Libraries in Irthlingborough
1882 – 2022

1882 – Irthlingborough Literary Society was formed using Rooksby’s old “clicking” room as its premises. Members paid one shilling (5p) per quarter and were provided with a library of 300 books, the London newspapers and suitable magazines.

1890 – Included in the auction of the estate of the late Reverend Richard Ash Hannaford was his library of over 300 books but this was, of course, a private collection.

A good sized room at the Working Men’s Club was used as a lending library with dozens of books stored in glass cases. National and local newspapers were also available to members. “Bruzzie” Lines from Hayway was one librarian and charges were ½d or one penny per book borrowed.

When the Church Institute opened in 1910 books, newspapers and magazines were made available for members’ use.

Books were available to borrow at a small charge from Crawford Jones, newsagent now Toni’s.

1929 – A library opened in Irthlingborough on 29th May and within one month had 413 members. With no purpose built accommodation available the library operated from just inside the front door of the Senior School which is now the Junior School and the upstairs Board Room of the Infant School overseen by Ellen and Annie Berwick. The scheme received the full support of the headmaster of the Senior School, of whose involvement more in just one moment.

1931 – Membership of the library had risen to 669, the largest in Northamptonshire but Irthlingborough Council was ‘brought to book’ by the County Council for having paid the Honorary Librarian, headmaster Mr William Taylor an honorarium of £10. The Council was informed that such payment was ‘totally out of order’ as only the County Council was allowed to spend money on libraries. Furthermore it went against the County Council’s policy of encouraging a voluntary spirit. Mr Taylor immediately offered his resignation which was received with great regret. Mr L. P. Jones was invited to fill the vacant position. In about 1943 or thereabouts responsibility for the library was taken over by Mrs Alice Skerritt.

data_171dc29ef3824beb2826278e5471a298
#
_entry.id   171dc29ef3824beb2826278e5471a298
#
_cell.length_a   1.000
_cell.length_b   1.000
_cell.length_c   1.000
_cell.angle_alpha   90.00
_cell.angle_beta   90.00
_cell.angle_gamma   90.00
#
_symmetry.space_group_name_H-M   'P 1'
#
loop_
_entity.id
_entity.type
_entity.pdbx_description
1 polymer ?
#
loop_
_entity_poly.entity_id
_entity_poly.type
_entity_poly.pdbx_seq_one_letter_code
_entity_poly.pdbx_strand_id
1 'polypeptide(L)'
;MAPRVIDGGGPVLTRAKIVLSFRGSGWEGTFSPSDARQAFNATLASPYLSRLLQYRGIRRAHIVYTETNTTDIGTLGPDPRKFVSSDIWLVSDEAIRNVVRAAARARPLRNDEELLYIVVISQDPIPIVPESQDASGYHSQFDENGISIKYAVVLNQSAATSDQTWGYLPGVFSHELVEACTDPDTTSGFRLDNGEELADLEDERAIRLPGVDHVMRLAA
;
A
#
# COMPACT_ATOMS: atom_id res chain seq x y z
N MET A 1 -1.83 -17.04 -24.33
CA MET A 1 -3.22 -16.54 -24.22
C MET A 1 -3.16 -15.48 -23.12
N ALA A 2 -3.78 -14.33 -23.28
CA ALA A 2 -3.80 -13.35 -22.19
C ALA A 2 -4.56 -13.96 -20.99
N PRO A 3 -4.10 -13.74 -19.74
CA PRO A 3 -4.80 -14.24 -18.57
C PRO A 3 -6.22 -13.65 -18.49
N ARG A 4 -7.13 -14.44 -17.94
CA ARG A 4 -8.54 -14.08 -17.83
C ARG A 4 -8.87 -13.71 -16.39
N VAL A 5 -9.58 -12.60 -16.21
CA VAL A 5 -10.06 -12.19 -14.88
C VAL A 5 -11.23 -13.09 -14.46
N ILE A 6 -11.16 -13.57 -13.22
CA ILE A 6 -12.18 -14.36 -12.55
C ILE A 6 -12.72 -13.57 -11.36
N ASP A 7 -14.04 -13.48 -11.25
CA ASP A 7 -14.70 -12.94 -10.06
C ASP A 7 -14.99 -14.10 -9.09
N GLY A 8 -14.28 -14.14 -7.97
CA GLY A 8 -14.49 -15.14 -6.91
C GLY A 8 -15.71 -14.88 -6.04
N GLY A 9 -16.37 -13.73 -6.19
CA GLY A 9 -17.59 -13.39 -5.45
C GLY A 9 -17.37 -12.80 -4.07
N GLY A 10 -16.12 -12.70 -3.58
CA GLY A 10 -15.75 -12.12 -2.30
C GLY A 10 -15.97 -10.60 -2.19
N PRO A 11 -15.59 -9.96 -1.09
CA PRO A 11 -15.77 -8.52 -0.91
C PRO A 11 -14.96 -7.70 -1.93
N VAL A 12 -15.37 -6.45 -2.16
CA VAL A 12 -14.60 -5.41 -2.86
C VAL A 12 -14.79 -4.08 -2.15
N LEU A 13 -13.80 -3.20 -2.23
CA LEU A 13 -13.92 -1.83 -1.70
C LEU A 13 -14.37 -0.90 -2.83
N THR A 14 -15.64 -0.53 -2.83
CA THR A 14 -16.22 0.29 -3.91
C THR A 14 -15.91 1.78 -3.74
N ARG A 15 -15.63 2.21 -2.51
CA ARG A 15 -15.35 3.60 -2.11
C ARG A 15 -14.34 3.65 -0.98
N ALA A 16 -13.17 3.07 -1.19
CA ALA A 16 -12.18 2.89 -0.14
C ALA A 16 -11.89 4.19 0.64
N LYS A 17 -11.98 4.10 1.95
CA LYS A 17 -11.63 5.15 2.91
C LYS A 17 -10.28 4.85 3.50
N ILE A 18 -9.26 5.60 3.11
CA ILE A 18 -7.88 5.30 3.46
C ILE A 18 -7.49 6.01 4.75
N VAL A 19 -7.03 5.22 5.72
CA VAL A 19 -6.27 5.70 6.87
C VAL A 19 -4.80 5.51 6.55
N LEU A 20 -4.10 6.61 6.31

1948 – In response to local demands for a dedicated library the Town Council was told in September to provide a suitable building and the County Council would provide staff and books.

1951 – In April it was proposed by the Council General Purposes Committee that the coach-house in the grounds of The Limes in Station Road, formerly the home of Dr. Robb, be used as a library for the town. Irthlingborough Council provided £250 towards the £3,580 costs of the purchase and altering of the building. For a short period before the coach-house was ready for use, the nearby building now the Tandoori Restaurant was used as a library.

1952 – Irthlingborough Library was opened in April by Alderman. T. G. Tebbutt, chairman of the County Libraries Committee, supported by Cllr. G. W. Crouch chairman of Irthlingborough Council and Cllr. Charles Grimmer. In the first six months after the opening 16,000 books were loaned out.

1953 – By June a total of 42,833 books had been loaned since the opening 14 months earlier to 997 adult members and 421 children, almost 29% of the town’s population were members.

The former coach-house cum dovecot was perhaps not ideal accommodation but preferable to that which had formerly been provided in the Senior School and the upstairs room at the Infant School. Many older residents will recall with pleasure their visits to the ‘new’ library which was presided over by Mrs Alice Skerritt. She is remembered as being very firmly in control, but always helpful and approachable. Many too will remember Mrs Gwyneth Eggleton also working there.

In the 1960s a room in the Community Centre in Shortlands on Crow Hill was used as a library, being open on Monday, Wednesday and Friday evenings.

1972 – 2nd October the Health Centre with Public Library above was opened opposite Doctors Yard in the High Street. 50 years ago and it seems like yesterday! Mrs Eggleton and Mrs Juliet Pack both worked in the new library.

1997 – 30th October – Spinney Brook Medical Centre was opened by Dr Alastair McGibbon. The former health centre was then used by Headway with the Library remaining above.